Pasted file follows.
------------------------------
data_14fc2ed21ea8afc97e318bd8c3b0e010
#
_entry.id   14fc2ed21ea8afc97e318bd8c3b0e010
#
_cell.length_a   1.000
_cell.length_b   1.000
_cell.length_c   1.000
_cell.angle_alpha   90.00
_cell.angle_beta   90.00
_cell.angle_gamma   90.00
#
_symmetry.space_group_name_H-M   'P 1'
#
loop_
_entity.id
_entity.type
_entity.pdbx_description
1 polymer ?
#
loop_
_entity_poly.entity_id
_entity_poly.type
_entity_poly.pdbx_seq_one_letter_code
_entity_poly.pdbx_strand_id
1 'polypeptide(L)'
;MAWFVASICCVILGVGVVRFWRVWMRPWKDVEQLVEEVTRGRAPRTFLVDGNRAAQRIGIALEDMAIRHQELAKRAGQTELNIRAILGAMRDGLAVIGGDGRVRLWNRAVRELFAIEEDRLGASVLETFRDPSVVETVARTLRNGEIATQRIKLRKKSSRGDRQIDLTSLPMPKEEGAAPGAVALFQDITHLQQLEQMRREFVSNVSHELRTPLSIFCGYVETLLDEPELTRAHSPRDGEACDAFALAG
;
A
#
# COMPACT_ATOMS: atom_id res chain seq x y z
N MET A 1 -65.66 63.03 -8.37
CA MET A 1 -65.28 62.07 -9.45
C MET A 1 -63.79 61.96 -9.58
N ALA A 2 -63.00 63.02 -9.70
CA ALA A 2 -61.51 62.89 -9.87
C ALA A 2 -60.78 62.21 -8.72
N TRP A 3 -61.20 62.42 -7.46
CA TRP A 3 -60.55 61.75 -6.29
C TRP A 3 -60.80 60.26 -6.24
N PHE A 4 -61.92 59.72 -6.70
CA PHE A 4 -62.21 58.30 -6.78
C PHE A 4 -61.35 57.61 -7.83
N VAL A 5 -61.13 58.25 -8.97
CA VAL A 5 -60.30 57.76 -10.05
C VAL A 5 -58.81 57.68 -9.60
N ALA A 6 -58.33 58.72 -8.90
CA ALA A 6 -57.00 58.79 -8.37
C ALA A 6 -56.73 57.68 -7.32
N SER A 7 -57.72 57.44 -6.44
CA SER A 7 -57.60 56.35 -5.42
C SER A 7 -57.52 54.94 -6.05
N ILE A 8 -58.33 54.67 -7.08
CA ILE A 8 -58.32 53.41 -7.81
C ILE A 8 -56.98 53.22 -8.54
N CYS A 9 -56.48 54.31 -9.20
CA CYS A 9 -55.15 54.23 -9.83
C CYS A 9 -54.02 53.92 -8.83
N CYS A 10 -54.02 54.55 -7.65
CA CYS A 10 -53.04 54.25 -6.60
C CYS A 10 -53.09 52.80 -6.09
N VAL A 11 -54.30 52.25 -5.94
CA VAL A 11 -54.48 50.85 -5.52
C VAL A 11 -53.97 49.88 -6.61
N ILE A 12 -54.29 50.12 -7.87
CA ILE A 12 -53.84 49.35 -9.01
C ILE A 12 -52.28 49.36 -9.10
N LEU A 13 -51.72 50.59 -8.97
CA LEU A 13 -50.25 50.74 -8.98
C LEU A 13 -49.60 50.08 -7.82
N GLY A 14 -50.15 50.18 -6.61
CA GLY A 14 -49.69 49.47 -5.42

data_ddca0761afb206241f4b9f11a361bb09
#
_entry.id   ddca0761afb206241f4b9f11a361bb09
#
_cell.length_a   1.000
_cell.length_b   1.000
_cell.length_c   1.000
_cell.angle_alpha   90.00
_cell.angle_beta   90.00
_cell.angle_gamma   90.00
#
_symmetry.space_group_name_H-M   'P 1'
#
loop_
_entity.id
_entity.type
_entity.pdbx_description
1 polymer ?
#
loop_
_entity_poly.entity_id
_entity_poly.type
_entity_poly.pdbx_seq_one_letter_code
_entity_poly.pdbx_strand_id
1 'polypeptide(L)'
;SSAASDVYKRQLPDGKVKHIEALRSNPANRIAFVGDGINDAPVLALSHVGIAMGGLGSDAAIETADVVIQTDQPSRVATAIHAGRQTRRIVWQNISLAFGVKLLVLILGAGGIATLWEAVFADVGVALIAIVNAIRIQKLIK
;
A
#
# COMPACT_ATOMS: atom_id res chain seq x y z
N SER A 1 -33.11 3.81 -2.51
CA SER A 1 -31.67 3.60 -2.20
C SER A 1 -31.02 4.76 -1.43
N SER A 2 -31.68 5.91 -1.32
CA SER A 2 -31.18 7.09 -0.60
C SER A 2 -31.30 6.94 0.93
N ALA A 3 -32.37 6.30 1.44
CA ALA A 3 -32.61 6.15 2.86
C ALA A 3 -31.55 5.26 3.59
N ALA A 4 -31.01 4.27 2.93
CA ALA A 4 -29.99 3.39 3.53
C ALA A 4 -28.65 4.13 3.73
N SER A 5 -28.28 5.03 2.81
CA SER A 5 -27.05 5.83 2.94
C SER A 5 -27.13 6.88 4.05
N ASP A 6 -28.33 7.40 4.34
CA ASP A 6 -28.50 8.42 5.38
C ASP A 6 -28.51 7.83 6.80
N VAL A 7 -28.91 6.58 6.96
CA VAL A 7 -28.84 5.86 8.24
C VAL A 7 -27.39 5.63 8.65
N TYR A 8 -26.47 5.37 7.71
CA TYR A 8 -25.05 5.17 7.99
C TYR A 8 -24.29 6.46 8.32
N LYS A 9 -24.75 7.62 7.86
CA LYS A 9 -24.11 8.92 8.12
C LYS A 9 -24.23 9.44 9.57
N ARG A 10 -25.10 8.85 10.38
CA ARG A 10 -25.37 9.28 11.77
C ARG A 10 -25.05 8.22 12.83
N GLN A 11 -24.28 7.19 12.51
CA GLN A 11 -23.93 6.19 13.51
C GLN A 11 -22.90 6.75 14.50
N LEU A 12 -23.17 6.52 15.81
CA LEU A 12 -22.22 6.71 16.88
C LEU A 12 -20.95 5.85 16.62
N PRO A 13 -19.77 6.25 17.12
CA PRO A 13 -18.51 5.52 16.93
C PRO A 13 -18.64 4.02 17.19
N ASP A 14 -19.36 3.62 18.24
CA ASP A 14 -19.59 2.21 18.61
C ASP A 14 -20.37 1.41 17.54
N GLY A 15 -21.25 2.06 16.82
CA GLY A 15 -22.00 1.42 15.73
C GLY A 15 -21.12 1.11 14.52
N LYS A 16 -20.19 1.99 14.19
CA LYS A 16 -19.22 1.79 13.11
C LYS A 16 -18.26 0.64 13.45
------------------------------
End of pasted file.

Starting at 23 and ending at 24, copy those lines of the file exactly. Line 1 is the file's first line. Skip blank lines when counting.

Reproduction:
_entity_poly.pdbx_seq_one_letter_code
_entity_poly.pdbx_strand_id